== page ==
id="quote">
id="quote">Easy enough to just get a different hitch and run the blower from teh mid-PTO. You'll need a new hitch, belt and idler pulley and that's about it. If you've already got the front PTO mount, you can take a pulley from that. $100 should do it + your belt.

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rickpilgrim

http://www.smallenginewarehouse.com/356447-SIM3314-1R1.html?sc=17&category=1710986

Here's a practical repower that is a good value as all the mounting/ wiring/adapting and exhaust and everything is included and all the little stuff is taken care of. Even your front pto can be used with this. By the time you buy a different and do all the work to fit it this kit will come out dollars and sense ahead of any other repower unless you have your own machine shop. I have put a Techumseh OH180, Kohler Ch18, Robin EH64 and a Honda 18 hp in in RBT's and none were as easy or inexpensive or as asteticly pleasing as this kit. That pic you show is the correct repower but if you compare it to the repower kit I posted you can see all the parts you will need to make or find to fit that in.

You have to take the cost of that kit and compare it to what the old Briggs rebuild costs and to be fair you have to include rebuilt start/gen and new belt if your comparing money wise.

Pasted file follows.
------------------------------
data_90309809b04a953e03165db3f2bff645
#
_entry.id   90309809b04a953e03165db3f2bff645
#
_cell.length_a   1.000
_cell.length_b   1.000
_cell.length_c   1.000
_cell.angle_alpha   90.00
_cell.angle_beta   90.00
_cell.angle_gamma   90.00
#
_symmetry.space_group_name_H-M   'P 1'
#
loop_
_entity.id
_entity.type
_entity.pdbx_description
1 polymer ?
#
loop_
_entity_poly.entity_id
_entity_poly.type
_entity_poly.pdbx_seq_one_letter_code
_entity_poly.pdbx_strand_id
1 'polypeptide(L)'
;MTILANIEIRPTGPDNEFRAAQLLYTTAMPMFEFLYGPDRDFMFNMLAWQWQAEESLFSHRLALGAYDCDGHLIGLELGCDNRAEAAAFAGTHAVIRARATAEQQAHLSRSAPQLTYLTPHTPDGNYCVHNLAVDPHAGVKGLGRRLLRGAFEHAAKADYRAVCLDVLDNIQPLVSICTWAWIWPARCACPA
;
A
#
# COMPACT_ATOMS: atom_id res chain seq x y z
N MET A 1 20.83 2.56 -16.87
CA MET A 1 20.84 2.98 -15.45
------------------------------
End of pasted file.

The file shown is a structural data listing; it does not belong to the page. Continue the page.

Rebuilding the old Briggs is another way, I have a sleeved welded crank engine still. running and we are commercial mowing/ snow removal so rebuilds are good when done right with 30hr oil changes can last a long time. There are benifits to both ways.

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Mike_H

Quick update.

I hauled all my measurement instruments home from work with me last night, and spent the better part of two hours measuring things in the engine. It looks as though my crank has already been turned 20 thou undersized, and had the appropriate rod installed...Clearance is correct, according to published values. The Cylinder is also within spec, albeit at 20 thou oversized. I'm going to buy a new piston and ring kit, and throw her back together. If it grenades, well, we'll cross that bridge when we get there.

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rickpilgrim

As you said, tolerances are good so refreshing it is a good idea. A nice light hone, lapping compound to lap the valves, some 180 grit paper taped to piece of flat glass to true up the head, fresh gaskets, oil and air filter w/ new points and you'll have a good running engine that will last for yrs.

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Mike_H

Ok,

Since I'm waiting for a piston, thought I tinker with other areas of the engine. Looking through the manual, I see that the valve guides get lubricated with LED-Plate which I assume is a lead based grease. It has been discontinued, obviously. Is there a recommended substitute? Note this engine has already had bronze guides retrofitted, so, I'm thinking nev'rseize or I have some Moly lube that is pretty good. thoughts?